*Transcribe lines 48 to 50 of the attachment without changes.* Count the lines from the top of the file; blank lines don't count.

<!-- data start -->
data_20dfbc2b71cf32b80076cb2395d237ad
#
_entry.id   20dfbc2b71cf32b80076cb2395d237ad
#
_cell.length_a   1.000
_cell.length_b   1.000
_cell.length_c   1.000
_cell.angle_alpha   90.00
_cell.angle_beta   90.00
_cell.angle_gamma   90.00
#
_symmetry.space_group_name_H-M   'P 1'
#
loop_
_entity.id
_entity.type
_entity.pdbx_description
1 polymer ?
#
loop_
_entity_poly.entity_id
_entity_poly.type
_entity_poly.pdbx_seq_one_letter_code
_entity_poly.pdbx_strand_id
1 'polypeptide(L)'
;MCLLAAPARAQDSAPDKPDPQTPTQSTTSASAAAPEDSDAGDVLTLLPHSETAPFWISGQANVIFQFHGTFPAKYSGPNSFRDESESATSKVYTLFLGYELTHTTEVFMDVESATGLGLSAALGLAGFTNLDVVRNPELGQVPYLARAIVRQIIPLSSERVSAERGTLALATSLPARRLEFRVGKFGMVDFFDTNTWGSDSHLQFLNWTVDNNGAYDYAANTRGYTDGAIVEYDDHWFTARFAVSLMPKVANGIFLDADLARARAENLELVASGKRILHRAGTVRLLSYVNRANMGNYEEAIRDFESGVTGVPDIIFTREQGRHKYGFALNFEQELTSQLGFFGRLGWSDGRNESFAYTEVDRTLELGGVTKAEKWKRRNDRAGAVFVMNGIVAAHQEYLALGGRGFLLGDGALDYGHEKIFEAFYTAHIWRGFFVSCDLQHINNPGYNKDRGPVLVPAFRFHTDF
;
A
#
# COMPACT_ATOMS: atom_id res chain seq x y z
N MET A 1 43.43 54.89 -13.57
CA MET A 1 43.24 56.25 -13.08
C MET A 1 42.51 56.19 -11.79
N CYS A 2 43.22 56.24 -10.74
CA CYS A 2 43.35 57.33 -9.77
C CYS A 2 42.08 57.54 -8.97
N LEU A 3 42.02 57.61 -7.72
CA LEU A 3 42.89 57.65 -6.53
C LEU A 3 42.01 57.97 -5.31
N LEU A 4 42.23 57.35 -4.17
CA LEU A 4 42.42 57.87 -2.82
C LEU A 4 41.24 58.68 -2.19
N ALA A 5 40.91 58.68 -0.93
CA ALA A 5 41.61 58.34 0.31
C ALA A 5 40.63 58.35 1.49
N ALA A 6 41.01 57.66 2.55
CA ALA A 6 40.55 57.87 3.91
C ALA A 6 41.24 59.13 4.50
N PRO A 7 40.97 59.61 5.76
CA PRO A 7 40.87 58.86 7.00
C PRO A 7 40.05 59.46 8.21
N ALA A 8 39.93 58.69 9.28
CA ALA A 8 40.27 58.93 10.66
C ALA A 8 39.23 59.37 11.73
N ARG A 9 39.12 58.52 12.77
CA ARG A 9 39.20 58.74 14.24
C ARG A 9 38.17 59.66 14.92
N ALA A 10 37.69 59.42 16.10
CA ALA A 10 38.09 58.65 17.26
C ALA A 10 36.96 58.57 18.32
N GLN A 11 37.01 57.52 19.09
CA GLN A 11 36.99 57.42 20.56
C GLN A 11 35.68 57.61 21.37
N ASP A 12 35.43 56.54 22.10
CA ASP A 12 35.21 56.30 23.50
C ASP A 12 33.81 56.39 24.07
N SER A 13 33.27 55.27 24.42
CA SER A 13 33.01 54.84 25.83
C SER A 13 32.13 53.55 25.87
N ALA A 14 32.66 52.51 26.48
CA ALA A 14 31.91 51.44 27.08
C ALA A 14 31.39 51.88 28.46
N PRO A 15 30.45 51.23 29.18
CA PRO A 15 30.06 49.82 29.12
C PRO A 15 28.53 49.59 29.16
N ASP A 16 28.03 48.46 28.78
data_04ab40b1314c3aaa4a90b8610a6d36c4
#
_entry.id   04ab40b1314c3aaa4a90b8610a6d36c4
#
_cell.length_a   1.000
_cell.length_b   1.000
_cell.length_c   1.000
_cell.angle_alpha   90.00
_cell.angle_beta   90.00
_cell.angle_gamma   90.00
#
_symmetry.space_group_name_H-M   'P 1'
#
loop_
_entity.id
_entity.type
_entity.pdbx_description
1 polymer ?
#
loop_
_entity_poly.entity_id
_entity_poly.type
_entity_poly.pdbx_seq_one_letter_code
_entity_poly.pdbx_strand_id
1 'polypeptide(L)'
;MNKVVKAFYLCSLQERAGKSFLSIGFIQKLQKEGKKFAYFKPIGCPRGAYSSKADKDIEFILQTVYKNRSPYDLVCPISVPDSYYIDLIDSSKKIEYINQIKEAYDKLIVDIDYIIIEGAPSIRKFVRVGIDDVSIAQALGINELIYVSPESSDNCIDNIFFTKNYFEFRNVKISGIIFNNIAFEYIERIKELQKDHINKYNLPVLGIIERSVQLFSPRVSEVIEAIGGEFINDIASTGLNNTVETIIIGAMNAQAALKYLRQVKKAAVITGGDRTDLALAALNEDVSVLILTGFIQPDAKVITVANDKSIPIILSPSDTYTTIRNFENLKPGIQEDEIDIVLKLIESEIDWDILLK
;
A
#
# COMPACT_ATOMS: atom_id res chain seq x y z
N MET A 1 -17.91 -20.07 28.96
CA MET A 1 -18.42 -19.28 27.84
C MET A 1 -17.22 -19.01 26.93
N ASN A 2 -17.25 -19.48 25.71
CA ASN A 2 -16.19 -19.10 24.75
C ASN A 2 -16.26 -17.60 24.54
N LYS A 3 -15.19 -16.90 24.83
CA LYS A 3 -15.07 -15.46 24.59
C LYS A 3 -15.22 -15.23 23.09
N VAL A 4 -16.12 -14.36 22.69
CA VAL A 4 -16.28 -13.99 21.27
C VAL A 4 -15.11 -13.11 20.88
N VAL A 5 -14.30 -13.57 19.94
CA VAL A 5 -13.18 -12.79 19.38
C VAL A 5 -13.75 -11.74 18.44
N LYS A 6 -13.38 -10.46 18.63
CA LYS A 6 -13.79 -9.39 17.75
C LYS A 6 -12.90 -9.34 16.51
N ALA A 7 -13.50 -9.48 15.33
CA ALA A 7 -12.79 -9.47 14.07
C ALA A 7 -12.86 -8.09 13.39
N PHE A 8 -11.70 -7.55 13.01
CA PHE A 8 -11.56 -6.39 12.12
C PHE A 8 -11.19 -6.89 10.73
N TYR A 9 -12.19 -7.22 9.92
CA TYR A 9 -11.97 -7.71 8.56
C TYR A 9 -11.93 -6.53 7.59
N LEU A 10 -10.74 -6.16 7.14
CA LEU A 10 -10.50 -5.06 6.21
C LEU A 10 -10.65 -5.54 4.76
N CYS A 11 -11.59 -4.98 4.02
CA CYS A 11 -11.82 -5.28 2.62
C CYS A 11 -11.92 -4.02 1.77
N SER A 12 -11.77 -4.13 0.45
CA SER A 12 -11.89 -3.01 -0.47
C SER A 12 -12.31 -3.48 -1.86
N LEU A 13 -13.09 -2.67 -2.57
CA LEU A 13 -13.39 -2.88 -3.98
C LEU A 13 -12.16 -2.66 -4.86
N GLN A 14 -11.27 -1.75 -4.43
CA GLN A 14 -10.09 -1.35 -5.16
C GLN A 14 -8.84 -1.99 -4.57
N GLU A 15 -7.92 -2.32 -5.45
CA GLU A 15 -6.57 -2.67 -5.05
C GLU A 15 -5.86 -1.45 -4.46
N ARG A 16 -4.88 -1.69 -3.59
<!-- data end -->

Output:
C ALA A 6 41.24 59.13 4.50
N PRO A 7 40.97 59.61 5.76
CA PRO A 7 40.87 58.86 7.00